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In chapter 7 of Imbens and Rubin's (2015) book (referenchere), it shows that in a randomized experiment (without covariates) and given a regression function $Y^{obs}_{i}=\alpha+\tau W_{i}+\epsilon_{i}$, the OLS estimator of the treatment effect is:

$\hat\tau^{ols}=\dfrac{\sum^{N}_{i=1}(W_{i}-\bar{W})(Y^{obs}_{i}-\bar{Y}^{obs})}{\sum^{N}_{i=1}(W_{i}-\bar{W})^{2}}$

where

$\bar{Y}^{obs}=\dfrac{1}{N}\sum^{N}_{i=1}Y^{obs}_{i}$ and $\bar{W}=\dfrac{1}{N}\sum^{N}_{i=1}W_{i}=\dfrac{N_{t}}{N}$

Finally, it says through "simple algebra" we can derive that

$\hat{\tau}^{ols}=\bar{Y}^{obs}_{t}-\bar{Y}^{obs}_{c}=\hat{\tau}^{dif}$

and it defines that $\bar{Y}^{obs}_{t}=\sum_{i:W_{i}=1}\dfrac{Y^{obs}_{i}}{N_{t}}$ and $\bar{Y}^{obs}_{c}=\sum_{i:W_{i}=0}\dfrac{Y^{obs}_{i}}{N_{c}}$

I have tried some ways but still fail to algebraically derive that $\hat{\tau}^{ols}=\bar{Y}^{obs}_{t}-\bar{Y}^{obs}_{c}$. Can anyone help? Thanks so much.

Ways I have Tried

1. Direct Expansion

$\sum^{N}_{i=1}(W_{i}-\bar{W})(Y^{obs}_{i}-\bar{Y}^{obs})=\sum^{N}_{i=1}(W_{i}Y_{i}-W_{i}\bar{Y}-\bar{W}Y_{i}+\bar{W}{Y})=\sum^{N_{t}}W_{i}Y_{i}(1)+\sum^{N_{c}}(1-W_{i})Y_{i}(0)-N\bar{W}\bar{Y}$

$\sum^{N}_{i=1}(W_{i}-\bar{W})^{2}=\sum^{N}_{i=1}(W_{i}^{2}-2W_{i}\bar{W}+\bar{W}^{2})=\sum^{N}_{i=1}W_{i}^{2}-N\bar{W}^{2}=N_{t}-\dfrac{N_{t}^{2}}{N}$ (because $W_{i}^{2}=W_{i}$)

2. Let $D_{i}=W_{i}-\bar{W}$

$\hat\tau^{ols}=\dfrac{\sum^{N}_{i=1}D_{i}(Y^{obs}_{i}-\bar{Y}^{obs})}{\sum^{N}_{i=1}D_{i}^{2}}$

$\sum^{N}_{i=1}D_{i}(Y^{obs}_{i}-\bar{Y}^{obs})=\sum^{N}_{i=1}D_{i}Y^{obs}_{i}-\sum^{N}_{i=1}D_{i}\bar{Y}=\sum^{N_{t}}\dfrac{N_{c}}{N}W_{i}Y_{i}(1)+\sum^{N_{c}}\dfrac{-N_{t}}{N}(1-W_{i})Y_{i}(0)+\dfrac{\bar{Y}}{N}(N_{t}N_{c}-N_{t}N_{c})=\sum^{N_{t}}\dfrac{N_{c}}{N}W_{i}Y_{i}(1)+\sum^{N_{c}}\dfrac{-N_{t}}{N}(1-W_{i})Y_{i}(0)$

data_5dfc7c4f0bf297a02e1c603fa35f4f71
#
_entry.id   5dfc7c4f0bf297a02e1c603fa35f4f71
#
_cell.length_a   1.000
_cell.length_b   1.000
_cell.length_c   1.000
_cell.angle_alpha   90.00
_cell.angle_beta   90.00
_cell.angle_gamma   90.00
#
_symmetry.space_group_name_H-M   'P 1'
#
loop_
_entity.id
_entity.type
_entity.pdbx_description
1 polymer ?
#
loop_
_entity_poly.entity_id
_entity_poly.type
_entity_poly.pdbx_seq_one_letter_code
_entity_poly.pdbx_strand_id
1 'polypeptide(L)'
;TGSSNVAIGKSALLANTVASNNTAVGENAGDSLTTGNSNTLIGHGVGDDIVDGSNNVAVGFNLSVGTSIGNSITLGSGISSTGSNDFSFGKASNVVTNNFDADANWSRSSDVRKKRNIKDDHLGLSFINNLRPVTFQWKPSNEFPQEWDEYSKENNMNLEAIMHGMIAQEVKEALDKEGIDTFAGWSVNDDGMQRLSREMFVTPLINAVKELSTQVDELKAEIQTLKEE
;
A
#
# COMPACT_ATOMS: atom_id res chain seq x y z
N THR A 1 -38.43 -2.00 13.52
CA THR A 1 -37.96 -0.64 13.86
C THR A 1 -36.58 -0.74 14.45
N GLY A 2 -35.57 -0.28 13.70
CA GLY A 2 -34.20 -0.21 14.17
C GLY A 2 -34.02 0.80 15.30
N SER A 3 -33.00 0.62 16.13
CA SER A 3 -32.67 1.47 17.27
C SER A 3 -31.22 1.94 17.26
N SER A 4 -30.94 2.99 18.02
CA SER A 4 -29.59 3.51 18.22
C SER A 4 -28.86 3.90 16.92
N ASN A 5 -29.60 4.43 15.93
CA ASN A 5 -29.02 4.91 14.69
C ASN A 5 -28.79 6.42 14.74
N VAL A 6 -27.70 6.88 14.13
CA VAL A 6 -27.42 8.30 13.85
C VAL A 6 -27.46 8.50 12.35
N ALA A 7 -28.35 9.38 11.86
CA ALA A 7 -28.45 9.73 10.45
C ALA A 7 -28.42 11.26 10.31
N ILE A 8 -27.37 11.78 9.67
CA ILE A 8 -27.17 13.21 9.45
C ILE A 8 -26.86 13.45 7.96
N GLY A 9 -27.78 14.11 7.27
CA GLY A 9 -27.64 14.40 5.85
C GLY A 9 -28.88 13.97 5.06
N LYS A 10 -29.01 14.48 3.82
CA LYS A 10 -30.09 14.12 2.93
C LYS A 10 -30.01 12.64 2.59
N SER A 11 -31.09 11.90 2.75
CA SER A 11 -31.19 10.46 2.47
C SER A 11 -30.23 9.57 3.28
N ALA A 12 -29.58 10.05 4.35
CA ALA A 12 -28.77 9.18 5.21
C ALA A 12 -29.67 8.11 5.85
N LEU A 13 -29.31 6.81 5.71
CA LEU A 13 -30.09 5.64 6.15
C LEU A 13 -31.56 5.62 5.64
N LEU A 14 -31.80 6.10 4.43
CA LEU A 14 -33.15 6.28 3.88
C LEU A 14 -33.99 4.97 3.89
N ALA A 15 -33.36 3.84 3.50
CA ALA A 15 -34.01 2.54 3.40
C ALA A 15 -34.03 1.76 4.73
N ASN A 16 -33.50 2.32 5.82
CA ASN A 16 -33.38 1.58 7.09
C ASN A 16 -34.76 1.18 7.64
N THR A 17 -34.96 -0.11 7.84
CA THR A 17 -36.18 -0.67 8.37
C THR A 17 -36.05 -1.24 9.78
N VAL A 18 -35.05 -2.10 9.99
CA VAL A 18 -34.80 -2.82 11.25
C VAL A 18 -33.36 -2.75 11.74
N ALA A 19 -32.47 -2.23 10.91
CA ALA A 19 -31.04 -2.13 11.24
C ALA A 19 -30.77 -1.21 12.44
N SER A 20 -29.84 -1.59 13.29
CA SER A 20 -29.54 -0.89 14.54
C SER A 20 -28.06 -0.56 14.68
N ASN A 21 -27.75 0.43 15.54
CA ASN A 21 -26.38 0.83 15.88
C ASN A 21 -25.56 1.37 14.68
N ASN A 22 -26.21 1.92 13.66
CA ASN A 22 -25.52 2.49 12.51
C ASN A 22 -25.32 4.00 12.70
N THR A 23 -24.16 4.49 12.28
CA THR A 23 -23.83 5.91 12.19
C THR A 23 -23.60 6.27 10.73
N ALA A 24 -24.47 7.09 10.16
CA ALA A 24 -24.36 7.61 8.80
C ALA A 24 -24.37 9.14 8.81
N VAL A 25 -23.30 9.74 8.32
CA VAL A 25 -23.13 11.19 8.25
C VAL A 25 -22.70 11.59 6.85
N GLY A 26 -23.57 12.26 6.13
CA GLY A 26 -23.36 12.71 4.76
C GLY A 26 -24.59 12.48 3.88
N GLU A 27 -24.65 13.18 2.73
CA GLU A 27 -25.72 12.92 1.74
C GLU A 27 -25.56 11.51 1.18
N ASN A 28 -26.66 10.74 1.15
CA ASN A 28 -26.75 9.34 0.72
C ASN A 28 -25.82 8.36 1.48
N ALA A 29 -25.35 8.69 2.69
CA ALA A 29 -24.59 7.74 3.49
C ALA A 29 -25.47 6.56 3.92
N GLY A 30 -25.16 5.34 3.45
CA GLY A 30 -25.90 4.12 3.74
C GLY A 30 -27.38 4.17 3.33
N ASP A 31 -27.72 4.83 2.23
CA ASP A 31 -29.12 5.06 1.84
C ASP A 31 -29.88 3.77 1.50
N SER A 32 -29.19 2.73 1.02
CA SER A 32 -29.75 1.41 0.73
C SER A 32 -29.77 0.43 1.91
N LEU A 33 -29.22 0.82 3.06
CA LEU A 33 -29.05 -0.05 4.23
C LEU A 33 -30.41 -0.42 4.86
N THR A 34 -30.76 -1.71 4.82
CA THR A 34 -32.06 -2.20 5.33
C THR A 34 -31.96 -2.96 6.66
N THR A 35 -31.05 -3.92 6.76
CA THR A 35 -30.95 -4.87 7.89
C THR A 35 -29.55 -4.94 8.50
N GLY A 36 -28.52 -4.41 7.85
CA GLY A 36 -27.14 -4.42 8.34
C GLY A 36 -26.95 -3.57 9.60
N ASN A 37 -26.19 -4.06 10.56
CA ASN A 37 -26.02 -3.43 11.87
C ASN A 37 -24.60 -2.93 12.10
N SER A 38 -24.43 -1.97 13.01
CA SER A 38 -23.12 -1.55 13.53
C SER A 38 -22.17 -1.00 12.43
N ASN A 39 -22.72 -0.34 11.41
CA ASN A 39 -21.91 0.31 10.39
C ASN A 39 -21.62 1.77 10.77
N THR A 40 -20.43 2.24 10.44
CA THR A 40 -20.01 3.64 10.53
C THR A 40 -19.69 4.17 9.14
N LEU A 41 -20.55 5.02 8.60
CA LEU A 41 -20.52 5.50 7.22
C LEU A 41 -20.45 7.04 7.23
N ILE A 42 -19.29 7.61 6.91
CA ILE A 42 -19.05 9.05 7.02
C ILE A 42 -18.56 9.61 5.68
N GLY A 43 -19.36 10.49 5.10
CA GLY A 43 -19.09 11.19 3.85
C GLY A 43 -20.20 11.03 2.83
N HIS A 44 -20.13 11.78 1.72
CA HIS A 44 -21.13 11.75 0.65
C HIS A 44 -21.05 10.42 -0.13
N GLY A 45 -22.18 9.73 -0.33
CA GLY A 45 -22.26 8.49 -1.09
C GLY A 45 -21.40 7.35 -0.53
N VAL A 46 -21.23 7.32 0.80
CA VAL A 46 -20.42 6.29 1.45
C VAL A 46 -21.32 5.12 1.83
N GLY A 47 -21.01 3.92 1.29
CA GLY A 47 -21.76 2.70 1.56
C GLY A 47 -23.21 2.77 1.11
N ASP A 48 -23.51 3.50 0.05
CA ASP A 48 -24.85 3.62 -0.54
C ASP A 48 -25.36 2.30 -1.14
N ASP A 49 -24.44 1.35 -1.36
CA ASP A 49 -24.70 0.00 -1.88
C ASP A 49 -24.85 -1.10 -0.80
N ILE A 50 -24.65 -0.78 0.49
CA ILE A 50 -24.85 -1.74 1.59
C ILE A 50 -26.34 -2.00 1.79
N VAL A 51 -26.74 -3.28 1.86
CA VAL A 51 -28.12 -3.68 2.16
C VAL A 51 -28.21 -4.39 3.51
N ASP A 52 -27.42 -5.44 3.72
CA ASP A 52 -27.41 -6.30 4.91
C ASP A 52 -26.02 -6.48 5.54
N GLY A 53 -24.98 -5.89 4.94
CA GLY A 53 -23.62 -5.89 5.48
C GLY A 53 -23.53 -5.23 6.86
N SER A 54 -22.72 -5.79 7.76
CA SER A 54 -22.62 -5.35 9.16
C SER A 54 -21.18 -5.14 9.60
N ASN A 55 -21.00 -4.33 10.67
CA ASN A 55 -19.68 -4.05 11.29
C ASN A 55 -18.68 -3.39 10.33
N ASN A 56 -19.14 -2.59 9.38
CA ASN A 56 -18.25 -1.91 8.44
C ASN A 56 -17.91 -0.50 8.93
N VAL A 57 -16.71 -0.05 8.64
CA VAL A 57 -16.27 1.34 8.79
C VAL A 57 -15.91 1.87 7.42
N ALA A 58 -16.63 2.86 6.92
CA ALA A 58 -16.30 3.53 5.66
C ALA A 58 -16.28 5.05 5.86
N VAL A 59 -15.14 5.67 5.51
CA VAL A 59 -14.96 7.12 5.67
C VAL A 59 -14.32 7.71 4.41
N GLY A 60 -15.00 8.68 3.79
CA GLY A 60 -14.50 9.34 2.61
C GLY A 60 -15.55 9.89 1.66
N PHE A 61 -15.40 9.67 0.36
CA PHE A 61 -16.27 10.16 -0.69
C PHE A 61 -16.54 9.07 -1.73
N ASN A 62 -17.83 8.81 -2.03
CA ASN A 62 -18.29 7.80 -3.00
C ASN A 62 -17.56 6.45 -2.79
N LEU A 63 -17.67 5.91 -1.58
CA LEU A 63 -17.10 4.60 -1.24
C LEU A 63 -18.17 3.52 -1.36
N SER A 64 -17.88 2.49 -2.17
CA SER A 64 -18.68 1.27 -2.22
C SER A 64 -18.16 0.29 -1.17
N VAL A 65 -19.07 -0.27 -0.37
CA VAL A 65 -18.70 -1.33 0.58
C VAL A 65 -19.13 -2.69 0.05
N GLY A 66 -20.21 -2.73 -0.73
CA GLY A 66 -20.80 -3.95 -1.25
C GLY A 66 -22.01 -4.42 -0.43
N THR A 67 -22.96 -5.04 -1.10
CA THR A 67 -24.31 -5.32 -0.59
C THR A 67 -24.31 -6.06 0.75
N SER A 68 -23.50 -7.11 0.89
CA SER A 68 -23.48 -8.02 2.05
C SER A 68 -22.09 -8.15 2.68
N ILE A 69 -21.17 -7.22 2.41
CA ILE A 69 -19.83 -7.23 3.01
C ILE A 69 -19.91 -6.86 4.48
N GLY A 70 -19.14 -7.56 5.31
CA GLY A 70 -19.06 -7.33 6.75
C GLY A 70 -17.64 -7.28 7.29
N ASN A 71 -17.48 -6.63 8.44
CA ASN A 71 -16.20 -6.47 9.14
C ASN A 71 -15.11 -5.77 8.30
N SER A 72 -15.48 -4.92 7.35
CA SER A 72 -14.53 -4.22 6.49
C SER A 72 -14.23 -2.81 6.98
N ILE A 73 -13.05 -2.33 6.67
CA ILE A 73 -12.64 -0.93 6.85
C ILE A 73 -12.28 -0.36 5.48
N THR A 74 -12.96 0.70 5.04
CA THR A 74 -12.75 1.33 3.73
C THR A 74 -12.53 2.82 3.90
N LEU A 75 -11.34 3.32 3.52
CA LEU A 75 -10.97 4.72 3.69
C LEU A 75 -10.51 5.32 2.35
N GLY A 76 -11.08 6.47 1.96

$\sum^{N}_{i=1}D_{i}^{2}=\dfrac{N_{t}N_{c}^{2}}{N^{2}}+\dfrac{N_{c}N_{t}^{2}}{N^{2}}$

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I'll give you a guide on roughly how to go about it. But if you still struggle then you can read the solution below.

First, note that the numerator of $\hat{\tau}$ must be some factor of $\bar{Y}_t - \bar{Y}_c$ because there is no factor of $Y$ in the denominator. So expand the numerator into four sums and try and work it out as an expression that looks like $\lambda (\bar{Y}_t - \bar{Y}_c),$ where $\lambda$ is some expression without any $Y$s in it. Then it should follow that the denominator is also equal to $\lambda$, so those factors should cancel out. Find the denominator, similar to the numerator, by expanding out the terms into four separate sums and show that it is equal to the constant you're looking for.

Solution

To evaluate the numerator of $\hat{\tau}$ note that, $$ \sum_i W_i Y_i = N_t \bar{Y}_t, $$ $$ -\sum_i W_i \bar{Y} = -N_t \bar{Y}, $$ $$ -\sum_i \bar{W} Y_i = -N_t \bar{Y}, $$ $$ \sum_i \bar{W} \bar{Y} = N_t \bar{Y}. $$

So the numerator of $\hat{\tau}$ is $N_t (\bar{Y}_t - \bar{Y}).$

Substituting $\bar{Y} = \frac{1}{N} (N_t \bar{Y}_t + N_c \bar{Y}_c)$ the numerator becomes $$(N_t - \frac{N_t^2}{N}) \bar{Y}_t - \frac{N_t N_c}{N} \bar{Y}_c.$$

Note that $ \frac{N_t N_c}{N} = \frac{N_t (N - N_t)}{N} = N_t - \frac{N_t^2}{N}. $ So the numerator is, $$ \left( N_t - \frac{N_t^2}{N} \right) \left( \bar{Y}_t - \bar{Y}_c \right). $$

Similarly, by expanding the denominator into four separate sums you can show that the denominator is $N_t - \frac{N_t^2}{N}.$

Therefore, $$ \hat{\tau} = \bar{Y}_t - \bar{Y}_c. $$

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  • $\begingroup$ Thanks a lot! I also edit my question and put ways I have tried but didn't work out. $\endgroup$ – tzu Oct 13 '17 at 20:53

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